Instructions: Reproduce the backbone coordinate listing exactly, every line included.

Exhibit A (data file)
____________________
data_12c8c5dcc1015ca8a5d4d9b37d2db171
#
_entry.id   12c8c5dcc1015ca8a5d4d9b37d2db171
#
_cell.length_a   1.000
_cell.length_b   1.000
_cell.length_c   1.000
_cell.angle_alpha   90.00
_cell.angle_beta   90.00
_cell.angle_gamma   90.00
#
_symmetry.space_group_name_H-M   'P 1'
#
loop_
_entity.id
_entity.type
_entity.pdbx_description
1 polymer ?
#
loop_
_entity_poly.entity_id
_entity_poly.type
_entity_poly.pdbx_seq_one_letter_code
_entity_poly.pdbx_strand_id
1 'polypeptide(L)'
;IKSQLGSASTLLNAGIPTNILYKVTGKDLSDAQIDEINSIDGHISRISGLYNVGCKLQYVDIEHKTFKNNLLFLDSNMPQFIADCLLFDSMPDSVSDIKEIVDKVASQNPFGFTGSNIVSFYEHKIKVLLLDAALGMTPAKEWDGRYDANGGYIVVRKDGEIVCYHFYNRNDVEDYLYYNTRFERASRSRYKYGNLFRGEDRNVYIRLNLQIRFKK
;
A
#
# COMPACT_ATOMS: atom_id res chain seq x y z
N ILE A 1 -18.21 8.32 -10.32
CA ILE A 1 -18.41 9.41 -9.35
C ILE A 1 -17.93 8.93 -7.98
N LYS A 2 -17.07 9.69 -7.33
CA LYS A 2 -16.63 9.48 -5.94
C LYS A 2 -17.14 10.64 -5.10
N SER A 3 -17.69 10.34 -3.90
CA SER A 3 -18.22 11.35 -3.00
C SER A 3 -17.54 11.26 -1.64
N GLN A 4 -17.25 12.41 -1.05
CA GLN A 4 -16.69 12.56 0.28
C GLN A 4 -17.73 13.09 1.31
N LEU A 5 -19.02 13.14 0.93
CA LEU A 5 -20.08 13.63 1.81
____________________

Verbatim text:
data_12c8c5dcc1015ca8a5d4d9b37d2db171
#
_entry.id   12c8c5dcc1015ca8a5d4d9b37d2db171
#
_cell.length_a   1.000
_cell.length_b   1.000
_cell.length_c   1.000
_cell.angle_alpha   90.00
_cell.angle_beta   90.00
_cell.angle_gamma   90.00
#
_symmetry.space_group_name_H-M   'P 1'
#
loop_
_entity.id
_entity.type
_entity.pdbx_description
1 polymer ?
#
loop_
_entity_poly.entity_id
_entity_poly.type
_entity_poly.pdbx_seq_one_letter_code
_entity_poly.pdbx_strand_id
1 'polypeptide(L)'
;IKSQLGSASTLLNAGIPTNILYKVTGKDLSDAQIDEINSIDGHISRISGLYNVGCKLQYVDIEHKTFKNNLLFLDSNMPQFIADCLLFDSMPDSVSDIKEIVDKVASQNPFGFTGSNIVSFYEHKIKVLLLDAALGMTPAKEWDGRYDANGGYIVVRKDGEIVCYHFYNRNDVEDYLYYNTRFERASRSRYKYGNLFRGEDRNVYIRLNLQIRFKK
;
A
#
# COMPACT_ATOMS: atom_id res chain seq x y z
N ILE A 1 -18.21 8.32 -10.32
CA ILE A 1 -18.41 9.41 -9.35
C ILE A 1 -17.93 8.93 -7.98
N LYS A 2 -17.07 9.69 -7.33
CA LYS A 2 -16.63 9.48 -5.94
C LYS A 2 -17.14 10.64 -5.10
N SER A 3 -17.69 10.34 -3.90
CA SER A 3 -18.22 11.35 -3.00
C SER A 3 -17.54 11.26 -1.64
N GLN A 4 -17.25 12.41 -1.05
CA GLN A 4 -16.69 12.56 0.28
C GLN A 4 -17.73 13.09 1.31
N LEU A 5 -19.02 13.14 0.93
CA LEU A 5 -20.08 13.63 1.81